Parallels Desktop 11 brings Windows 10 and Cortana to Mac
Ebony and ivory can live together in perfect harmony
Today sees the release of Parallels Desktop 11, the latest update to the PC virtualisation software which lets Mac users run Windows within OSX. It replaces Parallels Desktop 10, released in August 2014.
Windows 10 is just out, and deeper integration with Microsoft’s latest OS is high on the list of new features. This extends to the ability to run Cortana, Microsoft’s digital personal assistant, as an always-on feature within the Mac environment.
“Siri is not on the Mac, [so] we thought it would be great to bring you Cortana," said Parallels communications veep John Uppendahl. This includes the ability to yell “Hey Cortana” at your Parallels-enhanced Mac and have her respond, though honesty compels us to say that this feature failed utterly in our brief press demo.
That said, we did see Cortana start Google Chrome Mac through voice control, showing the depth of the integration.
Cortana is an eye-catching feature, but perhaps of more practical use is the appearance of the Windows 10 Action Center, including notifications, as an item in the Mac menu bar. Click it, and the Action Pane slides into view on the Mac desktop.
Action Center integration in Parallels Desktop 11
These features require Parallels to be running in Coherence mode, in which the Windows desktop is hidden from view and apps running on Windows appear on the Mac desktop.
There is also an option for keeping Windows firmly within its own application window.
Other features include access to Mac location services from within Windows, Mac “Quick Look” previews for Windows documents, and menus for Windows applications in the Dock including recent files and “New item” shortcuts.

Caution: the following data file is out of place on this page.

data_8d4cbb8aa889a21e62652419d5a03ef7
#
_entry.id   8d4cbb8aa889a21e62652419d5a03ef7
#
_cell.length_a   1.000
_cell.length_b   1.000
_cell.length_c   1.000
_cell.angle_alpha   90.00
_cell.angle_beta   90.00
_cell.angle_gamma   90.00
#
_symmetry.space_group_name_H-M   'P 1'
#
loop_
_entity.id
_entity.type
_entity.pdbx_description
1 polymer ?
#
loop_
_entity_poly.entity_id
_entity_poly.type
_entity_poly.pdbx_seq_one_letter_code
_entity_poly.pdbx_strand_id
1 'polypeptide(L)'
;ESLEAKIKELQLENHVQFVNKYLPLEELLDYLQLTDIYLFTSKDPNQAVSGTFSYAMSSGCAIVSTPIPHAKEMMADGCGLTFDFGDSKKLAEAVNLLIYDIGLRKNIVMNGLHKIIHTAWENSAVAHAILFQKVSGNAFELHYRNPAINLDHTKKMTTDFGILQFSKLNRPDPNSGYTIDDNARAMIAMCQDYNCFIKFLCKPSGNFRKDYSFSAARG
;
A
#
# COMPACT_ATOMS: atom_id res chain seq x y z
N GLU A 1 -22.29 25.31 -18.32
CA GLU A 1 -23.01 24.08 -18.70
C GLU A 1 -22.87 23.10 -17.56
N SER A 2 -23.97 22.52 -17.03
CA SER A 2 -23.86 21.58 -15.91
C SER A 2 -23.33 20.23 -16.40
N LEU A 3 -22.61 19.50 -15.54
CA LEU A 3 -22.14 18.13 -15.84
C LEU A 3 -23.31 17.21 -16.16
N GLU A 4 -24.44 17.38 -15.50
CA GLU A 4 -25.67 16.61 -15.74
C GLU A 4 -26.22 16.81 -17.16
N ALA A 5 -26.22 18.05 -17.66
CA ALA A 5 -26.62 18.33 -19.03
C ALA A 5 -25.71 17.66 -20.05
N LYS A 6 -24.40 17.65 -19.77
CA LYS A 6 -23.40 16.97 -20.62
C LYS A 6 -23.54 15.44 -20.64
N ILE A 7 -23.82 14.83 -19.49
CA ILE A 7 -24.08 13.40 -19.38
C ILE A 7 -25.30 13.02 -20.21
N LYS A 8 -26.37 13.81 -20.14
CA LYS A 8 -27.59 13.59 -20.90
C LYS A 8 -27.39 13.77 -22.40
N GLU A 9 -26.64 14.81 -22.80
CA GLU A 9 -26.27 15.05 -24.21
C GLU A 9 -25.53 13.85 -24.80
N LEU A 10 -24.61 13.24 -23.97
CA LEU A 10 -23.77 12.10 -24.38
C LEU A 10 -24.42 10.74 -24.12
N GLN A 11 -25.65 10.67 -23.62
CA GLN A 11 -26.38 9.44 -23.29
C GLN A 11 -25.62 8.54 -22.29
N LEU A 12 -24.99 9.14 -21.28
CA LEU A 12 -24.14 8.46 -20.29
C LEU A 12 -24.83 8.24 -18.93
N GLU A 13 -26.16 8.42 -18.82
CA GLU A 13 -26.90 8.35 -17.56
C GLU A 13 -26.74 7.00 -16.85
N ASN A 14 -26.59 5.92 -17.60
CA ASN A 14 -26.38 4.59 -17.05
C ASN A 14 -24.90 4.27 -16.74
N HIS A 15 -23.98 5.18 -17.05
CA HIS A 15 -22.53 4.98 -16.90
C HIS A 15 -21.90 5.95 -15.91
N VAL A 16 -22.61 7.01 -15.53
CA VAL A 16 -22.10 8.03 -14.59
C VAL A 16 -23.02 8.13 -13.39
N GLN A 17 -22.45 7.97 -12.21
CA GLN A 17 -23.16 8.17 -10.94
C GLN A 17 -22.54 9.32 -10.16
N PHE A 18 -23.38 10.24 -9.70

You can also now synchronise audio volume between Mac and Parallels VMs, and print to Mac printers from within Windows.
Parallels claims up to 50 per cent faster Windows boot time in the new release, up to 25 per cent more battery life, and up to 20 per cent faster performance in the VM, as well as 5 per cent faster file transfer between Mac and Windows environments.
A new Travel Mode shuts down power-hungry VM services automatically when on battery power.
Parallels Desktop 11 has “experimental” support for Apple’s OSX 10.11 El Capitan, currently in beta with full release expected in the autumn. The product will be updated with full support when El Capitan is released. Support extends to running El Capitan within Parallels as well as running Parallels itself on the new version of OS X.
There is also a new Parallels Desktop Pro edition aimed at developers and power users. This adds features including integration with Docker, Visual Studio, Chef and Jenkins. There is a guest OS debugger which you can use from Visual Studio, and support for virtual networks.
Parallels Desktop for Business is a third variant of the product, ands adds Pro features as well as support for centralised management and deployment. You can use single key licensing across many installations and integrate with Microsoft’s System Center.
The Pro and Business editions are only available on subscription. “That’s a great benefit because [users] don’t have to worry about being current," said Uppendahl, though such moves tend to be controversial, with some preferring to control when and if they upgrade without the annoyance of an expiring product.
Parallels Desktop 11 costs £64.99 ($79.99), while the Pro and Business editions are £69.99 ($99.99) per year.
Existing users of version 9 or 10 can upgrade to a perpetual license for Desktop 11 for £34.99 ($49.99), or upgrade to the Pro edition for £34.99 ($49.99) per year.®
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